Strategy: a plan of action § How do I move at each information set? § I need a collection of rules for action § A strategy s is a comprehensive contingent plan of actions § “Contingent” – takes into account others’ actions for example § “Comprehensive” – means that every possible node of the game is considered: • not just those that “seem likely” • includes those that may not be reached April 2018 Frank Cowell: Game Theory Strategy and Equilibrium 12

Strategy: representation § Using the extensive-form representation it is easy to visualise a strategy § But we can also use normal form § Take the two games just illustrated § Consider differences between: • information set (1) – sequential play • information set (2) – simultaneous play § Same number of actions; but how many strategies? § We’ll deal with the examples in reverse order April 2018 Frank Cowell: Game Theory Strategy and Equilibrium 13

Imperfect information (Extensive form) §Captures simultaneous play 1 §Player 1 has just two strategies L R §So does player 2 2 l (8, 8) April 2018 r l (10, 0) (0, 10) r (3, 3) Frank Cowell: Game Theory Strategy and Equilibrium 14

Imperfect information (Normal form) §Player 1’s two strategies §Player 2 s two strategies L 0, 10 R Player 1 8, 8 10, 0 3, 3 l r Player 2 April 2018 Frank Cowell: Game Theory Strategy and Equilibrium 15

Perfect information (Extensive form) §Captures sequential play 1 §Player 1 has just two strategies L R §But player 2 has four strategies Always Play rl if play 1 plays lr L L. whatever chooses Play lrifif 111 plays RR 2 l (2, 0) April 2018 2 r l (2, 1) (1, 0) r (3, 1) Frank Cowell: Game Theory Strategy and Equilibrium 16

Perfect information (Normal form) §Player 1’s two strategies §Player 2’s four strategies R L Player 1 8, 8 10, 0 0, 10 3, 3 ll lr rl Player 2 Always play l whatever 1 chooses Play l if 1 plays L Play r if 1 plays R April 2018 rr Play r if 1 plays L Play l if 1 plays R Always play r whatever 1 chooses Frank Cowell: Game Theory Strategy and Equilibrium 17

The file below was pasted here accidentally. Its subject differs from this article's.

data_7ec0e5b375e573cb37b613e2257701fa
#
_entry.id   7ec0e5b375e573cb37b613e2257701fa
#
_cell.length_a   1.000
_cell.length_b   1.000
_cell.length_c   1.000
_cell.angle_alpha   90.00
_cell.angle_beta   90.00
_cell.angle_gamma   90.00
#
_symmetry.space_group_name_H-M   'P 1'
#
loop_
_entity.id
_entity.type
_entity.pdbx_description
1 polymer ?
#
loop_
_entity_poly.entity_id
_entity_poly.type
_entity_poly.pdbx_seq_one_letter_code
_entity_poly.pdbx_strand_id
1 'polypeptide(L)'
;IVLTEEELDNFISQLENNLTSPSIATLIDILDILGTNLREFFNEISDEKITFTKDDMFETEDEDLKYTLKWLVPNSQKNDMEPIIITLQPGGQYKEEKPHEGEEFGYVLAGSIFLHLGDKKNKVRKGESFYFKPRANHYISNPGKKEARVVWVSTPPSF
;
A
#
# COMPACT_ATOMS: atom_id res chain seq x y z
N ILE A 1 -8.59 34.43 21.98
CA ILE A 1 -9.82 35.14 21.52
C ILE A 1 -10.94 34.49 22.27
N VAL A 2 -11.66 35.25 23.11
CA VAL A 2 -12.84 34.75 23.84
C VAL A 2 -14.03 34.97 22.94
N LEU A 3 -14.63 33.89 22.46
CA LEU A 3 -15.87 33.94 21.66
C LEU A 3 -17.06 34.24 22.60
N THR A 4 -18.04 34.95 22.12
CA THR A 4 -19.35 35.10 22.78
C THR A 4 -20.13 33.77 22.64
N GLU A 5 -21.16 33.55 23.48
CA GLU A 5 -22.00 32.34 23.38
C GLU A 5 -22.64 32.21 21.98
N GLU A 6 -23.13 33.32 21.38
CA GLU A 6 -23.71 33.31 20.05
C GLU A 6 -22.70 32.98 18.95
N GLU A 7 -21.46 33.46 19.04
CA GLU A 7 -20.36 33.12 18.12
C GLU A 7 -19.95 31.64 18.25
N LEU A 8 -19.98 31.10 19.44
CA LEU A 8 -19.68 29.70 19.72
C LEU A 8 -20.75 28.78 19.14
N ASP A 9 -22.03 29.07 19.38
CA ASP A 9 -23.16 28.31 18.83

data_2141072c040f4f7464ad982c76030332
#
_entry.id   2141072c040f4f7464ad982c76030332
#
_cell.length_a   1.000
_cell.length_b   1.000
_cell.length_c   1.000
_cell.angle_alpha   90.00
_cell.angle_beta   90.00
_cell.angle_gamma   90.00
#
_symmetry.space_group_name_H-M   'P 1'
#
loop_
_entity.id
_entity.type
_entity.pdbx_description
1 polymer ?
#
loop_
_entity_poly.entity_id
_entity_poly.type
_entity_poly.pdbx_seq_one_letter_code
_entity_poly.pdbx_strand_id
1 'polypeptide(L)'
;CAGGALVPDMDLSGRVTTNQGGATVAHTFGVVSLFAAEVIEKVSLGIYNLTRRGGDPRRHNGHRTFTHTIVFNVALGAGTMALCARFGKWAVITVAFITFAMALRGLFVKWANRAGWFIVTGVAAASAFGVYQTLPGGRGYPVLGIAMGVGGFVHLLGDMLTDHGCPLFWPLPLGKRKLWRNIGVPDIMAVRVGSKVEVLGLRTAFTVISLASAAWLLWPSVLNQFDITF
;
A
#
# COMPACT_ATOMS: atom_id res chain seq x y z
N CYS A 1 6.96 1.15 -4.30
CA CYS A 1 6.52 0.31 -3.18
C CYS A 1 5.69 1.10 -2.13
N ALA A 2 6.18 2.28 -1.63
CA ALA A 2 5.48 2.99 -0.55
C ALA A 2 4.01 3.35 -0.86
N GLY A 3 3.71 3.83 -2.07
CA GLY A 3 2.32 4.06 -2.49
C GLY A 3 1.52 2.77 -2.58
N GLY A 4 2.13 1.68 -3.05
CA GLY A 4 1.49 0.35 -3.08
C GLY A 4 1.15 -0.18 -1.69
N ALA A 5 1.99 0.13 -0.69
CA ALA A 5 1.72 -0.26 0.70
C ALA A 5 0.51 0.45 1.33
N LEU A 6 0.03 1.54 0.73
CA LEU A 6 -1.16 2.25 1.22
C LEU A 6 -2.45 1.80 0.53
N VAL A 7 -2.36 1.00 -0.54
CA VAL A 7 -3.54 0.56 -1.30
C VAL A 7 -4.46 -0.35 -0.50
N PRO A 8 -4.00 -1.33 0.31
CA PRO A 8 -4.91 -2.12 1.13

Strategy space § It’s useful to describe the space of all strategies available to player h § Call it Sh § For player 1 in our examples S 1 is just two blobs S 1 Right Left § Likewise for player 2 in the simultaneous move (imperfect information) example: S 2 left April 2018 Frank Cowell: Game Theory Strategy and Equilibrium right 18

Strategy space (2) § But S 2 in the sequential-move (perfect information) case is a little more complicated: if 1 plays R S 2 right left if 1 plays L left April 2018 right Frank Cowell: Game Theory Strategy and Equilibrium 19

Building block for a solution § The strategy is the basic object of choice in the economic problem represented by a game § How to choose a strategy? § Let’s re-examine the idea of optimisation • the environment in which the player optimises is not self-evident • unlike the situations modelled in perfect markets § We are looking for the “best a person can do” in the light of the circumstances he faces in the game § Specifying the circumstances requires care: • what technological and or budget constraints? • what beliefs about others’ strategies? § But if we do this carefully then… April 2018 Frank Cowell: Game Theory Strategy and Equilibrium 20

Best response § Take one particular player h • specify a strategy for each player other than h • call the collection of these [s] h § Find the strategy that maximises i’s payoff, given [s] h § Is this maximising strategy unique? • if so, then it is the strongly best response to [s] h • otherwise it is a weakly best response to [s] h § Yields a precise definition for a particular set of beliefs about what others’ plans may be § It also provides a basis for defining a solution to the game April 2018 Frank Cowell: Game Theory Strategy and Equilibrium 21